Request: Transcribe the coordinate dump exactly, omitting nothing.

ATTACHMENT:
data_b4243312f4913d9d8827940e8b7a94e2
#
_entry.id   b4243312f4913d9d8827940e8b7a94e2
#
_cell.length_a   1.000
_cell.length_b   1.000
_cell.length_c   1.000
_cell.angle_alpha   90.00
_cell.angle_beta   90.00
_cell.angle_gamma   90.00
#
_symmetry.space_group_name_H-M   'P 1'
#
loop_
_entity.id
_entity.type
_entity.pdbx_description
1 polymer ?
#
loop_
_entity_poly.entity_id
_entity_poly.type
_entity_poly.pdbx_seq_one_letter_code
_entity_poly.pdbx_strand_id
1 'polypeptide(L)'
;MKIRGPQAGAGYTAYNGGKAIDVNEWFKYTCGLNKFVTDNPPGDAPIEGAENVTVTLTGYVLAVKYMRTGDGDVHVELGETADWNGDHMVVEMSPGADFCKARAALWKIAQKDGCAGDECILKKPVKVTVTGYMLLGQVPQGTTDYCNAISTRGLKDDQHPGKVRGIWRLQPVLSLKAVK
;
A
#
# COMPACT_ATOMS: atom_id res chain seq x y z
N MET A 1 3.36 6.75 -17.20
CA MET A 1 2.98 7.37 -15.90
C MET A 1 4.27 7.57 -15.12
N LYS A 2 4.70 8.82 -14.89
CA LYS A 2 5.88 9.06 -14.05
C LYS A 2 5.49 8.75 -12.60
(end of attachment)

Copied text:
data_b4243312f4913d9d8827940e8b7a94e2
#
_entry.id   b4243312f4913d9d8827940e8b7a94e2
#
_cell.length_a   1.000
_cell.length_b   1.000
_cell.length_c   1.000
_cell.angle_alpha   90.00
_cell.angle_beta   90.00
_cell.angle_gamma   90.00
#
_symmetry.space_group_name_H-M   'P 1'
#
loop_
_entity.id
_entity.type
_entity.pdbx_description
1 polymer ?
#
loop_
_entity_poly.entity_id
_entity_poly.type
_entity_poly.pdbx_seq_one_letter_code
_entity_poly.pdbx_strand_id
1 'polypeptide(L)'
;MKIRGPQAGAGYTAYNGGKAIDVNEWFKYTCGLNKFVTDNPPGDAPIEGAENVTVTLTGYVLAVKYMRTGDGDVHVELGETADWNGDHMVVEMSPGADFCKARAALWKIAQKDGCAGDECILKKPVKVTVTGYMLLGQVPQGTTDYCNAISTRGLKDDQHPGKVRGIWRLQPVLSLKAVK
;
A
#
# COMPACT_ATOMS: atom_id res chain seq x y z
N MET A 1 3.36 6.75 -17.20
CA MET A 1 2.98 7.37 -15.90
C MET A 1 4.27 7.57 -15.12
N LYS A 2 4.70 8.82 -14.89
CA LYS A 2 5.88 9.06 -14.05
C LYS A 2 5.49 8.75 -12.60